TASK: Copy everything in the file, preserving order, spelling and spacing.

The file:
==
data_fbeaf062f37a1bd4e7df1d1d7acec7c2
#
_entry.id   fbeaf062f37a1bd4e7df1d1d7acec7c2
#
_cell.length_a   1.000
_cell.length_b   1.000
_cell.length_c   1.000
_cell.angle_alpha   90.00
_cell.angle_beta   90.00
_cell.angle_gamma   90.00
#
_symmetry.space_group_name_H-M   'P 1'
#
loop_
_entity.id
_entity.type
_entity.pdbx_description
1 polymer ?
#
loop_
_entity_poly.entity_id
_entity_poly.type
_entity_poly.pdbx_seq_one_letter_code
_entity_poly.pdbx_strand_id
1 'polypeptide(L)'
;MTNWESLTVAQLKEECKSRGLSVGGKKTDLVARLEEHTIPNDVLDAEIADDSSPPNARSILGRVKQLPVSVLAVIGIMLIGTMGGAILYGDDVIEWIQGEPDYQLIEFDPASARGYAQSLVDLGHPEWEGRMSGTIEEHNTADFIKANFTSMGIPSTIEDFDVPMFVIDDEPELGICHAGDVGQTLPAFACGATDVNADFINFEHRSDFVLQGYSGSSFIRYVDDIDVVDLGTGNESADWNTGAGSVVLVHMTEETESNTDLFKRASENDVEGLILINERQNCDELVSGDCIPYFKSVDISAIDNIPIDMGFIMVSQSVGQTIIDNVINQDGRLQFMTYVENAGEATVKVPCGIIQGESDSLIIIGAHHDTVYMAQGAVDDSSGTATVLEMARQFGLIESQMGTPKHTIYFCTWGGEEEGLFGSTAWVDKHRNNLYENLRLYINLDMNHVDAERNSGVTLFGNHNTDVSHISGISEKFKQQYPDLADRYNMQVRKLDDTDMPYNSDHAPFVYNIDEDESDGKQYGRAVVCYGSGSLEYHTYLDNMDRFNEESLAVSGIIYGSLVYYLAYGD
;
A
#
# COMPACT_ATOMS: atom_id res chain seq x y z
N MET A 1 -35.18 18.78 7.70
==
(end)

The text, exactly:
data_fbeaf062f37a1bd4e7df1d1d7acec7c2
#
_entry.id   fbeaf062f37a1bd4e7df1d1d7acec7c2
#
_cell.length_a   1.000
_cell.length_b   1.000
_cell.length_c   1.000
_cell.angle_alpha   90.00
_cell.angle_beta   90.00
_cell.angle_gamma   90.00
#
_symmetry.space_group_name_H-M   'P 1'
#
loop_
_entity.id
_entity.type
_entity.pdbx_description
1 polymer ?
#
loop_
_entity_poly.entity_id
_entity_poly.type
_entity_poly.pdbx_seq_one_letter_code
_entity_poly.pdbx_strand_id
1 'polypeptide(L)'
;MTNWESLTVAQLKEECKSRGLSVGGKKTDLVARLEEHTIPNDVLDAEIADDSSPPNARSILGRVKQLPVSVLAVIGIMLIGTMGGAILYGDDVIEWIQGEPDYQLIEFDPASARGYAQSLVDLGHPEWEGRMSGTIEEHNTADFIKANFTSMGIPSTIEDFDVPMFVIDDEPELGICHAGDVGQTLPAFACGATDVNADFINFEHRSDFVLQGYSGSSFIRYVDDIDVVDLGTGNESADWNTGAGSVVLVHMTEETESNTDLFKRASENDVEGLILINERQNCDELVSGDCIPYFKSVDISAIDNIPIDMGFIMVSQSVGQTIIDNVINQDGRLQFMTYVENAGEATVKVPCGIIQGESDSLIIIGAHHDTVYMAQGAVDDSSGTATVLEMARQFGLIESQMGTPKHTIYFCTWGGEEEGLFGSTAWVDKHRNNLYENLRLYINLDMNHVDAERNSGVTLFGNHNTDVSHISGISEKFKQQYPDLADRYNMQVRKLDDTDMPYNSDHAPFVYNIDEDESDGKQYGRAVVCYGSGSLEYHTYLDNMDRFNEESLAVSGIIYGSLVYYLAYGD
;
A
#
# COMPACT_ATOMS: atom_id res chain seq x y z
N MET A 1 -35.18 18.78 7.70